PASPGP-5 Training Marcellus Shale Coalition General Permit 5 Stream and Wetlands Encroachments

PASPGP-5 Training
Wednesday, July 27, 2016
4.5 Professional Development Hours (PDH) available!

The Marcellus Shale Coalition is pleased to offer to all oil and gas industry stakeholders the opportunity to attend a training session on the recently released Pennsylvania State Programmatic General Permit 5 (PASPGP-5).

Section 404(e) of the Clean Water Act (CWA) (33 U.S.C. §1344) provides for the issuance of Department of the Army (DA) general permits (GP) on a statewide basis, which operate in conjunction with a State regulatory program that protects the aquatic environment in a manner equivalent to the DA regulatory program, provided that the activities permitted under each category of such GPs are similar in nature and result in no more than minimal individual or cumulative adverse effects on the aquatic environment.

The Commonwealth of Pennsylvania’s Dam Safety and Waterway Management Rules and Regulations establish a statewide permit program for protecting the waters of the Commonwealth. The Commonwealth’s procedures for the granting of permits require the PA DEP to apply evaluation criteria consisting of alternatives analysis (for non-water dependent activities), avoidance techniques, the minimization of impacts, and if a permit is to be granted, compensatory mitigation. The evaluative criteria within the Commonwealth’s program are similar to Federal criteria under Section 404(b)(1) of the Federal Clean Water Act.

The PASPGP-5, effective on July 1, 2016, authorizes impacts to stream and wetland encroachments and crossings in Pennsylvania. During this training, attendees will be educated on the requirements within PASPGP-5. Additionally, an update on the proposed wetland and stream assessment protocols that were released for public comment in 2014 and are approaching finalization will be discussed. Lastly, industry experts will present case studies that will demonstrate five methods for pipeline stream crossings and review lessons learned.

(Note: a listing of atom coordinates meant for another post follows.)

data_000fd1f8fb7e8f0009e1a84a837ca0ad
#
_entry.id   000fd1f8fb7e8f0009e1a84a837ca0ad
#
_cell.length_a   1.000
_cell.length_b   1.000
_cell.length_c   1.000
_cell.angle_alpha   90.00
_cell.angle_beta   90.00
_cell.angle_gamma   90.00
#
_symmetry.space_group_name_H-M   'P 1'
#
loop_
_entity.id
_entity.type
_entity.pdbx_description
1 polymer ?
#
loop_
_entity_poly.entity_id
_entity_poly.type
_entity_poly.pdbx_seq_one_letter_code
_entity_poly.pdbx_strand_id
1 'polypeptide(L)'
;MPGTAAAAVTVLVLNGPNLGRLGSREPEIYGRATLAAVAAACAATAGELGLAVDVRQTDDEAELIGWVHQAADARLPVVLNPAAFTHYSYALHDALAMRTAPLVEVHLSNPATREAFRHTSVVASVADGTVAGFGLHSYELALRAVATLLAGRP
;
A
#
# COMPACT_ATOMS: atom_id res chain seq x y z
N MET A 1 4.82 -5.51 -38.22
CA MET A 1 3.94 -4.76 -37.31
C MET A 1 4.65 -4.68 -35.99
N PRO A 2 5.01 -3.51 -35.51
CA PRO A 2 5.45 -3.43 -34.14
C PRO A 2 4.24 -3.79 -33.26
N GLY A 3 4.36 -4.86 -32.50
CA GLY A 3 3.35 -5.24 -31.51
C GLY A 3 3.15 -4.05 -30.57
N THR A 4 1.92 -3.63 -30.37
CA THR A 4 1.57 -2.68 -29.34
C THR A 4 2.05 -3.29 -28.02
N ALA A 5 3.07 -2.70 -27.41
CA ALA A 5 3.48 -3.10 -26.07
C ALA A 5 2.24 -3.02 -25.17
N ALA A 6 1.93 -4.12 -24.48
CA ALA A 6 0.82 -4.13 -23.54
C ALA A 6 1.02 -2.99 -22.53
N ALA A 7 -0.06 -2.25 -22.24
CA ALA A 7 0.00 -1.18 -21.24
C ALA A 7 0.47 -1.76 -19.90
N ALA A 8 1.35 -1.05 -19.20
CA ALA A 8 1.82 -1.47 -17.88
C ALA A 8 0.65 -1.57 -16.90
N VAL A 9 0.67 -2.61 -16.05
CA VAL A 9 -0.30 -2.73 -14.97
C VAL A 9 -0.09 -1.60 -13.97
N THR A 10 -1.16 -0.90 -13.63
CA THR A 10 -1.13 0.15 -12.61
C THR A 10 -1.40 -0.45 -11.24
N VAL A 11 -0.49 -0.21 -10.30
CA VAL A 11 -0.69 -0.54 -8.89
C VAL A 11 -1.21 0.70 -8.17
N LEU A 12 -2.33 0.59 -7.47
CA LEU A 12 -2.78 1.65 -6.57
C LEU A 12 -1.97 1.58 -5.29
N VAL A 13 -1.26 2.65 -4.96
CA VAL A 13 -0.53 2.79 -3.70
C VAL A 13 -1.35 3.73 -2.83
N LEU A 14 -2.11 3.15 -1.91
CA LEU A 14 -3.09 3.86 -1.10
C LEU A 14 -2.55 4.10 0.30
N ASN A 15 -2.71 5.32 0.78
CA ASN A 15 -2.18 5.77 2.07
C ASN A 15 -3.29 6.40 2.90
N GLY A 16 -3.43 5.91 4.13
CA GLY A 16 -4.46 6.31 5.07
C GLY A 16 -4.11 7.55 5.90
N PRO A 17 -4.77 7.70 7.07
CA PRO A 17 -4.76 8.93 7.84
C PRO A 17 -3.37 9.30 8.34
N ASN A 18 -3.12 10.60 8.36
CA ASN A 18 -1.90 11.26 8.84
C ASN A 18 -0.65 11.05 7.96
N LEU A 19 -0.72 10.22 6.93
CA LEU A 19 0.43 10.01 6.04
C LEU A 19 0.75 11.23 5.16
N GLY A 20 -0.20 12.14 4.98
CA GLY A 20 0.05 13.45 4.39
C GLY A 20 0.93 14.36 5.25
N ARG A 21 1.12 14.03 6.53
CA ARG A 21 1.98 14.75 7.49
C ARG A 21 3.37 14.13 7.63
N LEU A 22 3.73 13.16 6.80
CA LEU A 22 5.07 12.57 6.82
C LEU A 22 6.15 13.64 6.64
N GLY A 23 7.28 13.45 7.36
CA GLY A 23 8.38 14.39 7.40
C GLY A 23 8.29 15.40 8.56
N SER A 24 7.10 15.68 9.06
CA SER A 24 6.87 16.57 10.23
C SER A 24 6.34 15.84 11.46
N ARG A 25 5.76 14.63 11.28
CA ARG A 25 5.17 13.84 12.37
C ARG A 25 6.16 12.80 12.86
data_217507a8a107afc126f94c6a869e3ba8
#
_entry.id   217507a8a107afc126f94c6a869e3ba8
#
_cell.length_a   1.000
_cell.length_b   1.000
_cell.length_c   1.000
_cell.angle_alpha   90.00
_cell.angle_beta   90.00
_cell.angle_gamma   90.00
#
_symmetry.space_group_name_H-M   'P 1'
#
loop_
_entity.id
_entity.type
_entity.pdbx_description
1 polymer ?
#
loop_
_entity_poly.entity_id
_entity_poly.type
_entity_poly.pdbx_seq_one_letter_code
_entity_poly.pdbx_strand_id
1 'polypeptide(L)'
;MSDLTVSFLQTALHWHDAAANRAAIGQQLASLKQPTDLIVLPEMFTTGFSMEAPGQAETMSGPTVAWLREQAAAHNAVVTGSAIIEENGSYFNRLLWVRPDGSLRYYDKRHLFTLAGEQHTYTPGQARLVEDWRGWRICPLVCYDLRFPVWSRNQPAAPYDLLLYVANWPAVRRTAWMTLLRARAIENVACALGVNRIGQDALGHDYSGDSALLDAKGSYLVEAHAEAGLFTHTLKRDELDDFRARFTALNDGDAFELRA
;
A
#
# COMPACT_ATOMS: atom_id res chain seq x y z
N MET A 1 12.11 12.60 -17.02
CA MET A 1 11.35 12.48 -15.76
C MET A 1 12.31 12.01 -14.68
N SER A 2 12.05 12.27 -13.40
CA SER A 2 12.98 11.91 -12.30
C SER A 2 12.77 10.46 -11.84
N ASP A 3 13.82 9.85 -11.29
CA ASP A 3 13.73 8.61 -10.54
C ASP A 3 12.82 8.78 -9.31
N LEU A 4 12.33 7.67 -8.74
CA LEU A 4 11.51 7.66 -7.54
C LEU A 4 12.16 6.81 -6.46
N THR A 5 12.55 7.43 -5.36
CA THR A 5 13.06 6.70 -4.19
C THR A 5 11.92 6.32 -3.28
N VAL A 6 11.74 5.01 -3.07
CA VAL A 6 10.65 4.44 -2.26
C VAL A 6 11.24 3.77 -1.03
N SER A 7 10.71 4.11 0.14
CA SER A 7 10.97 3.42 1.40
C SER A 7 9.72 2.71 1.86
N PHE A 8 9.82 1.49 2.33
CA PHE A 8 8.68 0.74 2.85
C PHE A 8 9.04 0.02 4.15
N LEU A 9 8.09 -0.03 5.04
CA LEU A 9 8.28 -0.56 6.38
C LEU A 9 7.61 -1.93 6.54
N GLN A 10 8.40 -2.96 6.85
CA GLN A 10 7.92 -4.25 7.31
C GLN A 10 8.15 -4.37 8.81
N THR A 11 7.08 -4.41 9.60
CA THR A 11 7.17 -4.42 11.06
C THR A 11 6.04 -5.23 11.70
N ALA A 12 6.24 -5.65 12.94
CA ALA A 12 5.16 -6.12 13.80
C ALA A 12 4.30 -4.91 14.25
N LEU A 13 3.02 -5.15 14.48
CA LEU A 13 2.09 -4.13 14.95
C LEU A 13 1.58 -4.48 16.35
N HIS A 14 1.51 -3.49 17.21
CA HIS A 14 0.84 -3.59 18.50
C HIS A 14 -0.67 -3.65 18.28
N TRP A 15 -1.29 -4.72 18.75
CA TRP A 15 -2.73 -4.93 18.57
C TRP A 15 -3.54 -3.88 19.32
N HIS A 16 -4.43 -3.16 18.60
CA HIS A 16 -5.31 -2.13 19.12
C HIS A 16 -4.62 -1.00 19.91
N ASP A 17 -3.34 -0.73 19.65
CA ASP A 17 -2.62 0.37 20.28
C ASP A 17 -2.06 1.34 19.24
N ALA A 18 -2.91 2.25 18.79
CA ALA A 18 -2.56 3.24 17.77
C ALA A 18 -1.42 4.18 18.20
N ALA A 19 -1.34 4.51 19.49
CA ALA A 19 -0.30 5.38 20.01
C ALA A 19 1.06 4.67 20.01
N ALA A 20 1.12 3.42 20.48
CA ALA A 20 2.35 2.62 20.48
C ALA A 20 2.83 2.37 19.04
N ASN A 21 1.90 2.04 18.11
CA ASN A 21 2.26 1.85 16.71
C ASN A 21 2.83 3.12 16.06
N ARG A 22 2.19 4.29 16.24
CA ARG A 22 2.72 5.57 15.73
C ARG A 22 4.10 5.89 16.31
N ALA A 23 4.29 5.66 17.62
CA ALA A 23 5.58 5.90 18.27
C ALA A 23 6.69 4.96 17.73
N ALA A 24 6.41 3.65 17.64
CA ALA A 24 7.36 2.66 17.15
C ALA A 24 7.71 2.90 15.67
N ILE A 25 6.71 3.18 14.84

To download the training flier, click here.
PRESENTERS
Adam D. Beck, P.E.
General Manager – Gathering Construction, CONSOL Energy
Colonel Edward P. Chamberlayne
Commander, Baltimore District, USACE
Wade Chandler
Chief, Pennsylvania Section, Baltimore District, USACE
Sid Freyermuth
Bureau of Waterways Engineering and Wetlands, PA DEP
Dave Goerman Jr.
Water Program Specialist, Bureau of Waterways Engineering and Wetlands, PA DEP
Ramez Ziadeh, P.E.
Director, Bureau of Waterways Engineering and Wetlands, PA DEP

Other online training programs (CEUs and PDHs) and Resources for Professionals.

Environmental Health Product – Tri-Heat Heating Pad

Since I am getting Older – I came across this product seems interesting at our local BNI Business Meeting – Where I was speaking about the Know Your H20 Program and it is part of our BUY Local and Support Local Business Efforts.

heating pad with controller

Tri-Heat is a new style heating pad that was designed to help people with muscle, joint and arthritic pain find a more comfortable and effective way of applying heat therapy.Heat application is a commonly prescribed therapy in today’s medical field and Tri-Heat’s unique design makes it perfect for treating pain in hard to target areas such as the neck, wrist, shoulder, elbow and knee, among others. 

Traditional heating pads are flat, flimsy and offer no support. When you try to wrap them around the injury you have to struggle to hold them in place and fit them to your joints. When you constantly have to readjust them you lose the heat and therefore any benefit they offer.

Tri-Heat is different. When you place it in the area that needs treatment you don’t have to adjust it or struggle to make it fit into the muscle and joint because the design allows it to comfortably stay in place and heat effectively. It’s great for Arthritis sufferers, as well as athletes looking to warm up their leg, arm, and shoulder muscles before a big game.

Tri-Heat comes with:

  • 4 Heat Settings
  • Moist Heat Capability
  • Two Heated Sides
  • 40 Min. Auto Off

Tri-Heat Brochure 1

Forty Fort, PA 18704 Email: contact@triheating.com 844-Tri-Heat or 844-874-4328

Think Healthy, Eat Healthy, Safe Community, Drink Clean Water, and Make a Difference !

Our Self Help Educational Programs

EDIBLE YARDS and FREE Seed Swap

For Immediate Release: FREE forum “EDIBLE YARDS” and FREE Seed Swap